As most of you yogis already know, asana (poses) is only one of the traditional eight limbs of yoga laid out by our main dude Patanjali in his seminal text. Asana and Pranayama (breathwork) are pretty familiar: we practice them in the studio and even at home. Some of them are a bit abstract - like bliss and self-study. Some make more sense but don't seem sustainable. Yes, Pratyahara (withdrawal from the senses): I am looking at you.
Then there's one that's kind of a bridge between the physical and the spiritual. But it's the one I have been foot-dragging on for my entire life.
You know what I'm talking about: Dyana -- meditation.
Meditation. That super mysterious, mystical, really-hard-to-start habit that people gush about. "It will change your life!" "It's the best I have ever felt." Sound familiar? It's that thing you're supposed to be doing at the beginning and end of yoga class. It's that thing that you don't know if you are doing right, because nobody can tell you exactly how it feels.
People have been recommending I meditate for years. But I really didn't know where to start. I tried setting a timer and clearing my mind. You can imagine how that went. Basically, I had two big roadblocks. First, I didn't know "how" to meditate. Second, I wasn't mentally or emotionally open for business. I just didn't want to delve into the internal world. Who knows what's in there?!
I wish I had a cool story about some transcendent mountaintop experience or an out of body vision quest. In reality, I finally tried meditation in 2014 because I was running out of ideas. I was ready to try anything and everything to see what would stick. But I had no clue where I could start.
My dietician recommended once that I try a mindfulness app - she told me about one I could put on my phone, that wouldn't cost anything, and that would teach me what I needed to know. Additionally, its trial period involved a 10-day "challenge" with built in alarms and reminders for accountability.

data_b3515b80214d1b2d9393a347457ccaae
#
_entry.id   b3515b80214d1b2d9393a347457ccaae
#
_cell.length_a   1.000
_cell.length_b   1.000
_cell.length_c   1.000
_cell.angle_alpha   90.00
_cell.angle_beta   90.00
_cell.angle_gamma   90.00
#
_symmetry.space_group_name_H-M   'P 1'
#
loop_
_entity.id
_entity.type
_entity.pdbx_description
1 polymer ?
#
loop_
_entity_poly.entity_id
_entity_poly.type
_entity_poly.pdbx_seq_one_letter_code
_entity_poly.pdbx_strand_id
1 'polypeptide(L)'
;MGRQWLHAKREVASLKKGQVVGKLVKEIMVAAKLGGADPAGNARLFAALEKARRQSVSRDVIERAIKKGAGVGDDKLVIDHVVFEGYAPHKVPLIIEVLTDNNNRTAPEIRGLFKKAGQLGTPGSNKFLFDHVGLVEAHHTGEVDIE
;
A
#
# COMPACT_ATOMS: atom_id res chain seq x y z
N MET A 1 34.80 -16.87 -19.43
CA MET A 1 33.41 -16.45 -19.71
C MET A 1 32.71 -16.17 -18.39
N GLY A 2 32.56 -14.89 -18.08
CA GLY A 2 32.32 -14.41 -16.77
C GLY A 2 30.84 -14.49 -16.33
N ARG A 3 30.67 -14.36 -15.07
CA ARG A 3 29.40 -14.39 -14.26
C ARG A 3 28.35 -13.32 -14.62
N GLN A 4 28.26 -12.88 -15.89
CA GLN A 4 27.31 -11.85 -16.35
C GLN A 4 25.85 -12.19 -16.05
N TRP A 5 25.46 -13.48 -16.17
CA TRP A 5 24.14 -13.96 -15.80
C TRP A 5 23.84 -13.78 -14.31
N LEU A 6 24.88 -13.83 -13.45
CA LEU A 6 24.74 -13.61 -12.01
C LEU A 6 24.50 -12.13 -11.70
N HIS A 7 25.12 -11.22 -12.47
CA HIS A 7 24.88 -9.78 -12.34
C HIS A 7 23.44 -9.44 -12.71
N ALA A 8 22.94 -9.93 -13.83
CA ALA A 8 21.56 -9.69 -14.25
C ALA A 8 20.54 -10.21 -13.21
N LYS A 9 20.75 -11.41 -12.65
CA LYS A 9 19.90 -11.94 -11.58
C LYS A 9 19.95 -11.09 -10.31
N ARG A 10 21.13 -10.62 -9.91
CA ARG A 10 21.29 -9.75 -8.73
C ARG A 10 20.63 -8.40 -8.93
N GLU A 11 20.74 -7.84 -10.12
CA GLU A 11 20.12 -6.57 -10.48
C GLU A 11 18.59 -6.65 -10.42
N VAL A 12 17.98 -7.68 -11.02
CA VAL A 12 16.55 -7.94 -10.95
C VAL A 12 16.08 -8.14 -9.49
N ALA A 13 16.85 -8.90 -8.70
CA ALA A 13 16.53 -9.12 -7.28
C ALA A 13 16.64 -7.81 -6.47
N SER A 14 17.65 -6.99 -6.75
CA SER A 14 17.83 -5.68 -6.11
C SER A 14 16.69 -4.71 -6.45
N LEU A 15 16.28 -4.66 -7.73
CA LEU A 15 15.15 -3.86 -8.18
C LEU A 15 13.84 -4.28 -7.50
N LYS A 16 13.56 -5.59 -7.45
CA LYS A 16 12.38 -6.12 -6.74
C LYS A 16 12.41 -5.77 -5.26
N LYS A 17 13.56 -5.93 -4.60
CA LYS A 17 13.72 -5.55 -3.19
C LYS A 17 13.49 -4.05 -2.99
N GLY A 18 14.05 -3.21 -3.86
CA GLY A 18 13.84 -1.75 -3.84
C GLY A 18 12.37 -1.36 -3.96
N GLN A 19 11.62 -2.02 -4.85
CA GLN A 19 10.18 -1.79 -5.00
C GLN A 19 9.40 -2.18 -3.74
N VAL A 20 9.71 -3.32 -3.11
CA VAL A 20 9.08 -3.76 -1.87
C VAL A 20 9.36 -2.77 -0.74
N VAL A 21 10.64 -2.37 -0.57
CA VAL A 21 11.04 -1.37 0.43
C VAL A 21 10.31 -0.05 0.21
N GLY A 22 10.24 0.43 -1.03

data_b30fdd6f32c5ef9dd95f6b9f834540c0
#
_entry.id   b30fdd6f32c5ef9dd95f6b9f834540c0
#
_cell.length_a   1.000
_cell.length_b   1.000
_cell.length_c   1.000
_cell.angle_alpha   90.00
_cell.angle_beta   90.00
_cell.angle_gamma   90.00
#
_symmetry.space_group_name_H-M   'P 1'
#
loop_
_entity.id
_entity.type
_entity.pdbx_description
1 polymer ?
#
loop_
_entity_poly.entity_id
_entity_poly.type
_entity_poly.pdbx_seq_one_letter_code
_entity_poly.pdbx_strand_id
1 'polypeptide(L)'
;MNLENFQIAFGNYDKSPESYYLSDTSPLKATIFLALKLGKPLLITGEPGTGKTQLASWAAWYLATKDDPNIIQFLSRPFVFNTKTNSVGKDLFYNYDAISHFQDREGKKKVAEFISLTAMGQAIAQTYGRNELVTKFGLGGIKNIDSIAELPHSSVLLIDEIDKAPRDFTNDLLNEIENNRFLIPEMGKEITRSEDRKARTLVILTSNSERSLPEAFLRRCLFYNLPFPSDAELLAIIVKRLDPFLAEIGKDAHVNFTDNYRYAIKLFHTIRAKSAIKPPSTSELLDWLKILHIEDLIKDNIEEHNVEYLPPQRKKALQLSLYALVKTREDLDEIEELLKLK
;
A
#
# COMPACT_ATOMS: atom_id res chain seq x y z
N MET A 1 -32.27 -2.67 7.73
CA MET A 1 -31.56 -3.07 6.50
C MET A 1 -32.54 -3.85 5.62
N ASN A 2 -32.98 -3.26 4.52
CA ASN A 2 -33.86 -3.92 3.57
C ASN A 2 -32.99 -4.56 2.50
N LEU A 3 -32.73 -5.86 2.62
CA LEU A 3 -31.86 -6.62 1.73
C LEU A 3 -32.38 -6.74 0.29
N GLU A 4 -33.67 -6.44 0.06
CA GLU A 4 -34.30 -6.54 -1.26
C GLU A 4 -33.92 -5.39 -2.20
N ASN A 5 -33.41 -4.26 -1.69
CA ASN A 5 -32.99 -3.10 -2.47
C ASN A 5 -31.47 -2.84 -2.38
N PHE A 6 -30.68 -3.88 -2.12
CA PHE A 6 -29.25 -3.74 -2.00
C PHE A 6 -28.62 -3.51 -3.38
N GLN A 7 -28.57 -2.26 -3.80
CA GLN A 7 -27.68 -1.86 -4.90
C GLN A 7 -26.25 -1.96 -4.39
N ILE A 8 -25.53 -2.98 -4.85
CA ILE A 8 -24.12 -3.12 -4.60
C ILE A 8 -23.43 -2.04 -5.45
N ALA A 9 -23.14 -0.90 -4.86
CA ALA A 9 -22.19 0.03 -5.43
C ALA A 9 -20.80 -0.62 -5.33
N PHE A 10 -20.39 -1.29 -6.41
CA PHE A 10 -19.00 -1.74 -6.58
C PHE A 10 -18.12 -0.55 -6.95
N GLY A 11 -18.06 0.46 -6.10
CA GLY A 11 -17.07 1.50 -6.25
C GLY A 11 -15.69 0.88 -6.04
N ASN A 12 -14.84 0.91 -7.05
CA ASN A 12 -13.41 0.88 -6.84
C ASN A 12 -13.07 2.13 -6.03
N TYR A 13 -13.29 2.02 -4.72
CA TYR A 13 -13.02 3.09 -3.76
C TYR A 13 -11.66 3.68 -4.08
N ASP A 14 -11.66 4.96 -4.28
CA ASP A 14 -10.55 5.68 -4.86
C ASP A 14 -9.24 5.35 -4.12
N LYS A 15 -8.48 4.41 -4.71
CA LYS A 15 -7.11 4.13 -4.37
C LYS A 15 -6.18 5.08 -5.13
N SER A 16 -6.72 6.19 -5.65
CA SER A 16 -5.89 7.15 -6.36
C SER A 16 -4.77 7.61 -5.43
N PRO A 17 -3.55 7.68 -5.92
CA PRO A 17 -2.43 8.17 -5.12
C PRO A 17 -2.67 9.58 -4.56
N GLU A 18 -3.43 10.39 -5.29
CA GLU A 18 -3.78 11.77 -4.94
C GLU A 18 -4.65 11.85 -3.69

For the first couple of days, I was pretty discouraged. I felt like I couldn't concentrate for more than a nanosecond. The initial guided meditations were pretty short - what was going to happen if I had to meditate for (gasp) 15 minutes?!
I was pleasantly surprised that by day 8 or 9 I was really looking forward to the increasingly long meditation recordings. I found myself mesmerized by patterns of darkness within my closed eyelids. I was meditating! This was what it was all about!
After the tenth day, the free trial period ended and I was faced with a choice: carry on alone or spend $100 to buy the full app. Predictably, I didn't renew. I figured I had learned it and could "just do it on my own." Famous last words, guys.
I decided I just needed to try mala beads - that way, I could just pick a mantra or word, count beads, and I'd be all set! That lasted...not long. I had noble intentions - I just didn't work hard enough to establish a regular habit. But I really, really wanted to meditate, dang it! I just needed somebody walking me through it and keeping me on the straight and narrow!
Fortunately, there are lots of options. Many cities have free or donation-based meditation classes (such as at YogaWorks Midtown on Saturday and Sunday mornings.) And for days when a 90-minute class isn't available or feasible, there is this wonderful thing called Youtube. It has a ton of free, really good meditation resources such as guided meditation videos, meditation music, and talks on meditation techniques and tips. It's portable and there are thousands of free options. I've been using Jason Stephenson's guided meditations as a supplement to going to meditation class, and it's now become something I look forward to every day.
What is your favorite guided meditation resource?